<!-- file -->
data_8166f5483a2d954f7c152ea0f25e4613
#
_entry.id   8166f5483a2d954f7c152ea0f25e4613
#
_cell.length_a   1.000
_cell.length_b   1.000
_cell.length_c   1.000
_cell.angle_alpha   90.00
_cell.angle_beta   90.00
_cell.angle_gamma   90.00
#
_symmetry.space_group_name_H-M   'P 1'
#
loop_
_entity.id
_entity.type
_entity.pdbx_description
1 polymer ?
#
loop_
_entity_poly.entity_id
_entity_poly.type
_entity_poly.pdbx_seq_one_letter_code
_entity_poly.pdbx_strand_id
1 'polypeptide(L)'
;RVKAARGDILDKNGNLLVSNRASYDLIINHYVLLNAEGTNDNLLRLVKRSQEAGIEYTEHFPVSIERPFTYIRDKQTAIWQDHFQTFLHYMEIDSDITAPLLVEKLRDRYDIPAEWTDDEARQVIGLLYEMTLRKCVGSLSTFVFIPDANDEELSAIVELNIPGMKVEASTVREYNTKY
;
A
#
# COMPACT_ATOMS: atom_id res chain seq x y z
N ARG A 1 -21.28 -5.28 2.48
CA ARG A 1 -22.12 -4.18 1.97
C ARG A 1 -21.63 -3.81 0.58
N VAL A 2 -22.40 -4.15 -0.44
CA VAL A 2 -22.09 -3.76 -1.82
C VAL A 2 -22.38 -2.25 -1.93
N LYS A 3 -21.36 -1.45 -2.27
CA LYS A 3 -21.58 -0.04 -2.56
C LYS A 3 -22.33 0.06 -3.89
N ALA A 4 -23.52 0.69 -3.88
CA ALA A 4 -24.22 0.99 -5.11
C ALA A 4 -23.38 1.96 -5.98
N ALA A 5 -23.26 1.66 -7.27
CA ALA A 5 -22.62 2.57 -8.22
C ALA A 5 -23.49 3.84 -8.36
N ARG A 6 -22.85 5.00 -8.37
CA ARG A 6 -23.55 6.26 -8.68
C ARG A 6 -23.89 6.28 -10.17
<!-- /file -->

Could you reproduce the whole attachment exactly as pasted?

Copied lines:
data_8166f5483a2d954f7c152ea0f25e4613
#
_entry.id   8166f5483a2d954f7c152ea0f25e4613
#
_cell.length_a   1.000
_cell.length_b   1.000
_cell.length_c   1.000
_cell.angle_alpha   90.00
_cell.angle_beta   90.00
_cell.angle_gamma   90.00
#
_symmetry.space_group_name_H-M   'P 1'
#
loop_
_entity.id
_entity.type
_entity.pdbx_description
1 polymer ?
#
loop_
_entity_poly.entity_id
_entity_poly.type
_entity_poly.pdbx_seq_one_letter_code
_entity_poly.pdbx_strand_id
1 'polypeptide(L)'
;RVKAARGDILDKNGNLLVSNRASYDLIINHYVLLNAEGTNDNLLRLVKRSQEAGIEYTEHFPVSIERPFTYIRDKQTAIWQDHFQTFLHYMEIDSDITAPLLVEKLRDRYDIPAEWTDDEARQVIGLLYEMTLRKCVGSLSTFVFIPDANDEELSAIVELNIPGMKVEASTVREYNTKY
;
A
#
# COMPACT_ATOMS: atom_id res chain seq x y z
N ARG A 1 -21.28 -5.28 2.48
CA ARG A 1 -22.12 -4.18 1.97
C ARG A 1 -21.63 -3.81 0.58
N VAL A 2 -22.40 -4.15 -0.44
CA VAL A 2 -22.09 -3.76 -1.82
C VAL A 2 -22.38 -2.25 -1.93
N LYS A 3 -21.36 -1.45 -2.27
CA LYS A 3 -21.58 -0.04 -2.56
C LYS A 3 -22.33 0.06 -3.89
N ALA A 4 -23.52 0.69 -3.88
CA ALA A 4 -24.22 0.99 -5.11
C ALA A 4 -23.38 1.96 -5.98
N ALA A 5 -23.26 1.66 -7.27
CA ALA A 5 -22.62 2.57 -8.22
C ALA A 5 -23.49 3.84 -8.36
N ARG A 6 -22.85 5.00 -8.37
CA ARG A 6 -23.55 6.26 -8.68
C ARG A 6 -23.89 6.28 -10.17